Seven rules of ExecutorService usage in Java. Rule #7. Create a service to manage thread pools

This article will merge all approaches covered in all previous chapters. Actually, a project on GitHub was created to cover all this stuff. So, you can download this project and enjoy using it. With the help of ThreadPoolService (it's a name of this project) you can: name a thread in ExecutorService, handle exceptions thrown by any task submitted to ExecutorService, get the statistics of usage of the thread pool, shutdown all thread pools in the single-exit point etc...

Seven rules of ExecutorService usage in Java. Rule #6. Use different thread pools for CPU intensive, IO and blocking tasks

This is the sixth rule but it is one of the most important rules. It can be easily explained using the following example. Imagine there are 9 tasks. 6 low-priority tasks that fetch data from a very slow remote resource. Basically, it takes 30 seconds to complete any of them. Three high-priority tasks just checks user credentials very quickly but every user has to wait for credential response. Also, there is a thread pool with 3 threads in there. Let's assume the first 6 tasks are scheduled in the execution queue and 3 credential tasks go just after them. Hence, 3 users will wait for 1 minutes before they get credentials response. Explanation? There are 3 threads and 6 tasks. So, every thread will execute 2 tasks. The execution time of every task is 30 seconds. Therefore, the execution of 2 tasks requires 1 minute. Obviously, 1 minute is a huge delay and I'm sure that nobody wants to wait so long...

Seven rules of ExecutorService usage in Java. Rule #5. Keep an eye on your ExecutorService utilization

Assume that you have already created a thread pool using ExecutorService and this pool has started doing its job. Is it possible that there is no enough work for the thread pool and the most threads do nothing? Yes, that's highly possible. Is it possible that there are too many tasks and the thread pool can not execute them on time? Yes, this is also possible. Also, fixing both of these situations is extremely easy. In first case, you have to reduce the number of threads in the thread pool. In the second case, increasing thread number will probably solve the issue. But how can we detect these situations? Basically, monitoring of every thread pool is required...

Seven rules of ExecutorService usage in Java. Rule #4. Stop using Thread.sleep() method but use ScheduledExecutorService instead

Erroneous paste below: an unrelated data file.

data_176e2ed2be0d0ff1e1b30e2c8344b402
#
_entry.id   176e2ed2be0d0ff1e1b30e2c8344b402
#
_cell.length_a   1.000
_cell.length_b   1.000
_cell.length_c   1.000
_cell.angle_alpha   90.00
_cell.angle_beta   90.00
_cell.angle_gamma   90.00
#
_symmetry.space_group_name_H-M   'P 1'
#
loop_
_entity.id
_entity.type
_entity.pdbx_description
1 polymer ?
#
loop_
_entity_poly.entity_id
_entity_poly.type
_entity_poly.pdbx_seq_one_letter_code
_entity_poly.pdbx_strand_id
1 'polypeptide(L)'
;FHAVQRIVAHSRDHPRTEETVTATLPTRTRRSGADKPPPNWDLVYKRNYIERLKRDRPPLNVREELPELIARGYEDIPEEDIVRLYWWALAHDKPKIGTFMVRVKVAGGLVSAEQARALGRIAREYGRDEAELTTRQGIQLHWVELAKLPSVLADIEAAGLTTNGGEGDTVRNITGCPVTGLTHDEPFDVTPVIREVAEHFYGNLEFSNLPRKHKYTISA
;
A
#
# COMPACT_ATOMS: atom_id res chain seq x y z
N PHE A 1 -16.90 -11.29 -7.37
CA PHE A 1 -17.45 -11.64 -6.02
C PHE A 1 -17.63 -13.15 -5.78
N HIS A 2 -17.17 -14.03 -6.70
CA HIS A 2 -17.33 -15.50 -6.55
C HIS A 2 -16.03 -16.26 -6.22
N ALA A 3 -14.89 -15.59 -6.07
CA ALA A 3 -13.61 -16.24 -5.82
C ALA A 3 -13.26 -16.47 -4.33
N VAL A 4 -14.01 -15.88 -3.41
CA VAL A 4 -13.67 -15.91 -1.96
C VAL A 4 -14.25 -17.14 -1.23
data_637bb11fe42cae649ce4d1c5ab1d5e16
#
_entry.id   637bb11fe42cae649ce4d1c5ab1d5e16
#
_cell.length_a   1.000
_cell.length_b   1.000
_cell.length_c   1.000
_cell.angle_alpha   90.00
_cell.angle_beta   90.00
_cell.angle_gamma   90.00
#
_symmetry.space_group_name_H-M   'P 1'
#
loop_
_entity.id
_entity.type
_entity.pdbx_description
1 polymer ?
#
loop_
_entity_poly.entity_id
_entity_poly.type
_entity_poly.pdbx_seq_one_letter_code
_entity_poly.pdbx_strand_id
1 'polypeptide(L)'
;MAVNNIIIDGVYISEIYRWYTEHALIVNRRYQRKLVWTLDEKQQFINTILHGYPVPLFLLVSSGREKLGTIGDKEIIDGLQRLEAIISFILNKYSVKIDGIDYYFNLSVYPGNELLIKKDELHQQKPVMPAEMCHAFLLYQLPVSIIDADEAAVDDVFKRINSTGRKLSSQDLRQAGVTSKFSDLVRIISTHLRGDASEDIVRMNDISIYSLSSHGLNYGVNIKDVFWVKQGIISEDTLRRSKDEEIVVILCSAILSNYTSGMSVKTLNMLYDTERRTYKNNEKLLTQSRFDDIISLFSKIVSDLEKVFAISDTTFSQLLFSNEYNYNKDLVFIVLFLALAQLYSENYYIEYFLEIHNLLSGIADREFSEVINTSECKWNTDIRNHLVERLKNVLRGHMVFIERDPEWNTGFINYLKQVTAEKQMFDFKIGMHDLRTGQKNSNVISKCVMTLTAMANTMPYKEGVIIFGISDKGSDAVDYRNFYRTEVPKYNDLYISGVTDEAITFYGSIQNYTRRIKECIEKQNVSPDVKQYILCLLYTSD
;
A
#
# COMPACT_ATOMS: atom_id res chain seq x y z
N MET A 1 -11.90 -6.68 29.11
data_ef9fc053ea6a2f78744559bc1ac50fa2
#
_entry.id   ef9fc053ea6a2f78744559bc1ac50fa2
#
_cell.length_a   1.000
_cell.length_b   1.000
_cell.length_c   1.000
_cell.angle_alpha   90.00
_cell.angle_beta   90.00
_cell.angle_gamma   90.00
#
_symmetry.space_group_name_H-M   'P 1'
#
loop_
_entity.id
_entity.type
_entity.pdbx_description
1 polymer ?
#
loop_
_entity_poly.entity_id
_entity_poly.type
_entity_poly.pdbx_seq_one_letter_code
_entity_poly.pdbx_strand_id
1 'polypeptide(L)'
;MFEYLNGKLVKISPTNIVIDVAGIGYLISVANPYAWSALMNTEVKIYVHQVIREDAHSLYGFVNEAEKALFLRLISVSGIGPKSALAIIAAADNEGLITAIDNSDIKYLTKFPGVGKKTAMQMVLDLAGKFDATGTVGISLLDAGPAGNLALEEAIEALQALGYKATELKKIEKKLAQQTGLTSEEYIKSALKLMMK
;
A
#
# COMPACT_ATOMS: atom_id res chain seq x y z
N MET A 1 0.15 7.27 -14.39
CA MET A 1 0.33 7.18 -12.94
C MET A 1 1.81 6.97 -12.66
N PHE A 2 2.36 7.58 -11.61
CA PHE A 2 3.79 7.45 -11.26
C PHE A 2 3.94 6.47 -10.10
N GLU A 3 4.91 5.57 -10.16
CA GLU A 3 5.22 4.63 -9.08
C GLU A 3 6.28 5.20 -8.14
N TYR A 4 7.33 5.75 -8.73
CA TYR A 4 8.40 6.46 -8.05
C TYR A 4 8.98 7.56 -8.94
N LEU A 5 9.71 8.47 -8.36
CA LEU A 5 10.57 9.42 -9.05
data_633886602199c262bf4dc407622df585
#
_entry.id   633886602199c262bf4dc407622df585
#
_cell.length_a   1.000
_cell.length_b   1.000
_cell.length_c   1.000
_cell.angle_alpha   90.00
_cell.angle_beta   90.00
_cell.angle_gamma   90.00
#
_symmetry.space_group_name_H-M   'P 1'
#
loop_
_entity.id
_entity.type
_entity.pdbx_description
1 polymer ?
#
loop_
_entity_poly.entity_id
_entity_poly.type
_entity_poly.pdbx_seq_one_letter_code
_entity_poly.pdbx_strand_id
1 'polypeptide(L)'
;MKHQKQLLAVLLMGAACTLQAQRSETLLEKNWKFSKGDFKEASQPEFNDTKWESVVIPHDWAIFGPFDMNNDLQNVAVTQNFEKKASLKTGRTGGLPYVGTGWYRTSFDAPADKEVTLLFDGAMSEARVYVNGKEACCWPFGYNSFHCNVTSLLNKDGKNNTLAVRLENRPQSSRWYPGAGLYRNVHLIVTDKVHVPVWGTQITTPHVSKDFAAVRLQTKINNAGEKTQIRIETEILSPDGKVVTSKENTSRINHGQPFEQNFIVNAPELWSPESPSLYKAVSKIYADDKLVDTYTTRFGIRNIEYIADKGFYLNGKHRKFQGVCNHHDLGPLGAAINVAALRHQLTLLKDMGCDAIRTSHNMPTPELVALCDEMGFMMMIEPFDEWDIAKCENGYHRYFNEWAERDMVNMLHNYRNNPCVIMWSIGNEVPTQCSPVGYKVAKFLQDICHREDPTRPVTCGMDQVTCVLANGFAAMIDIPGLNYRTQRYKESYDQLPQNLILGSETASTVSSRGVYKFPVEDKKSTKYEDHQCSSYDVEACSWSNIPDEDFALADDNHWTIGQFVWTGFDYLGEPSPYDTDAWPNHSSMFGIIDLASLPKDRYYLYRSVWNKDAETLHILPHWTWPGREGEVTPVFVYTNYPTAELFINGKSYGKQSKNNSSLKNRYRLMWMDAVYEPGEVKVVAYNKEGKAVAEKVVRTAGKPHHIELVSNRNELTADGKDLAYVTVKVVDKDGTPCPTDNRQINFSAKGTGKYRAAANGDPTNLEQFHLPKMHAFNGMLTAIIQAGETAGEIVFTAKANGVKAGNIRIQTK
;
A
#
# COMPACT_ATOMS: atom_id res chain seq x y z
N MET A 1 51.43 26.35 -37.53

Thread.sleep() method is considered as the simplest well-known way to wait before a single action or delay between repeated actions. But in the most cases it can be avoided using ScheduledExecutorService. What's more, using Thread.sleep() in ExecutorService may cause a situation in which some threads are keeping execution context and disallow other threads to do anything. Let's look at the following example that depicts this situation...

Seven rules of ExecutorService usage in Java. Rule #3: Name the threads of a thread pool

Actually, you have to name every thread you create. No matter how you create them: using ExecutorService, Thread class or some other way. If your threads are named then you can much easily identify the cause of a problem and debug more efficiently. Otherwise, you'll see logging messages containing thread names like Thread-1 or something like that. By the way, useless information at all. The same situation happens during profiling and debugging an application. A lot of threads and each of them are named Thread-1, Thread-2, Thread-3 and so on...

Seven rules of ExecutorService usage in Java. Rule #2: Handle Exception in every ExecutorService's task

Let's continue talking about ExecutorService usage but, first, I want to say a few words about logging messages. Pay attention the code below contains a lot of statements that print to the standard out (System.out.print). In the real live all of them should be replaced with the call to Logger's method. Do not use System.out.println under any circumstances in production environment! Or your colleagues will create a voodoo doll. Because every modern Logger allows you to write log messages not only to standard out but also to an arbitrary location of your hard drive or even cloud. And this flexibility is the reason why you should use Logger...